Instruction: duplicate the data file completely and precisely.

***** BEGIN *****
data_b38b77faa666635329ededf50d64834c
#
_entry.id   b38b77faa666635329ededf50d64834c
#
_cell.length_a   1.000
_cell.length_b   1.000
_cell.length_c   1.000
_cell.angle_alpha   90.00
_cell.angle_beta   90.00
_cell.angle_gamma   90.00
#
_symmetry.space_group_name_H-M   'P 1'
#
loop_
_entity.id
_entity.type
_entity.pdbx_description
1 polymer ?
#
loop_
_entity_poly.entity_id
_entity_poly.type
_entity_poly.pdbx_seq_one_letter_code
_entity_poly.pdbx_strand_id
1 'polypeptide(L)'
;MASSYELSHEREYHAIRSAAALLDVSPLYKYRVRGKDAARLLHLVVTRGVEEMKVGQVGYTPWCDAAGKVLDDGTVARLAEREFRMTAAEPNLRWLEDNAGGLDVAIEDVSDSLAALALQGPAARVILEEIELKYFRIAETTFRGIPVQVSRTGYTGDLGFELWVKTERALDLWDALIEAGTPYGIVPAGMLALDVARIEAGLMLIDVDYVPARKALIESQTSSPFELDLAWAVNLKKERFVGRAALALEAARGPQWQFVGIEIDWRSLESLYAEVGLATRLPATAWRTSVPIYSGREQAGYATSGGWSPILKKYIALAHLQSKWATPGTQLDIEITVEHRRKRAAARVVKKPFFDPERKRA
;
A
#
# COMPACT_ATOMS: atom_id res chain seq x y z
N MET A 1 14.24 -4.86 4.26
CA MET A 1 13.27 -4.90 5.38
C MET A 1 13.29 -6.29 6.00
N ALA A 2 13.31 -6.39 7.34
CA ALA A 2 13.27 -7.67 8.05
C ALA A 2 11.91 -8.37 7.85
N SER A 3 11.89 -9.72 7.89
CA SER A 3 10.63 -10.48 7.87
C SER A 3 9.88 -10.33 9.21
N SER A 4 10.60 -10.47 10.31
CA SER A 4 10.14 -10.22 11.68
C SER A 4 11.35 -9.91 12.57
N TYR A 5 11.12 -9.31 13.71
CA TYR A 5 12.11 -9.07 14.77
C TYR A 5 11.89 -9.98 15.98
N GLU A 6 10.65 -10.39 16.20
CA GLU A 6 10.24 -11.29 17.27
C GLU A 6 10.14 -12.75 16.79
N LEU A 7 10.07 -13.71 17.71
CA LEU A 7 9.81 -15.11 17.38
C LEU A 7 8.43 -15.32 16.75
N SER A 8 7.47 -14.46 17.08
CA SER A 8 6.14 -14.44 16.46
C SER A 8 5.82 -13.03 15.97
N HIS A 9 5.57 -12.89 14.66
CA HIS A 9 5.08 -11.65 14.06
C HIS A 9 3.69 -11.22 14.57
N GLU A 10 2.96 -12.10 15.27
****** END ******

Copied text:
data_b38b77faa666635329ededf50d64834c
#
_entry.id   b38b77faa666635329ededf50d64834c
#
_cell.length_a   1.000
_cell.length_b   1.000
_cell.length_c   1.000
_cell.angle_alpha   90.00
_cell.angle_beta   90.00
_cell.angle_gamma   90.00
#
_symmetry.space_group_name_H-M   'P 1'
#
loop_
_entity.id
_entity.type
_entity.pdbx_description
1 polymer ?
#
loop_
_entity_poly.entity_id
_entity_poly.type
_entity_poly.pdbx_seq_one_letter_code
_entity_poly.pdbx_strand_id
1 'polypeptide(L)'
;MASSYELSHEREYHAIRSAAALLDVSPLYKYRVRGKDAARLLHLVVTRGVEEMKVGQVGYTPWCDAAGKVLDDGTVARLAEREFRMTAAEPNLRWLEDNAGGLDVAIEDVSDSLAALALQGPAARVILEEIELKYFRIAETTFRGIPVQVSRTGYTGDLGFELWVKTERALDLWDALIEAGTPYGIVPAGMLALDVARIEAGLMLIDVDYVPARKALIESQTSSPFELDLAWAVNLKKERFVGRAALALEAARGPQWQFVGIEIDWRSLESLYAEVGLATRLPATAWRTSVPIYSGREQAGYATSGGWSPILKKYIALAHLQSKWATPGTQLDIEITVEHRRKRAAARVVKKPFFDPERKRA
;
A
#
# COMPACT_ATOMS: atom_id res chain seq x y z
N MET A 1 14.24 -4.86 4.26
CA MET A 1 13.27 -4.90 5.38
C MET A 1 13.29 -6.29 6.00
N ALA A 2 13.31 -6.39 7.34
CA ALA A 2 13.27 -7.67 8.05
C ALA A 2 11.91 -8.37 7.85
N SER A 3 11.89 -9.72 7.89
CA SER A 3 10.63 -10.48 7.87
C SER A 3 9.88 -10.33 9.21
N SER A 4 10.60 -10.47 10.31
CA SER A 4 10.14 -10.22 11.68
C SER A 4 11.35 -9.91 12.57
N TYR A 5 11.12 -9.31 13.71
CA TYR A 5 12.11 -9.07 14.77
C TYR A 5 11.89 -9.98 15.98
N GLU A 6 10.65 -10.39 16.20
CA GLU A 6 10.24 -11.29 17.27
C GLU A 6 10.14 -12.75 16.79
N LEU A 7 10.07 -13.71 17.71
CA LEU A 7 9.81 -15.11 17.38
C LEU A 7 8.43 -15.32 16.75
N SER A 8 7.47 -14.46 17.08
CA SER A 8 6.14 -14.44 16.46
C SER A 8 5.82 -13.03 15.97
N HIS A 9 5.57 -12.89 14.66
CA HIS A 9 5.08 -11.65 14.06
C HIS A 9 3.69 -11.22 14.57
N GLU A 10 2.96 -12.10 15.27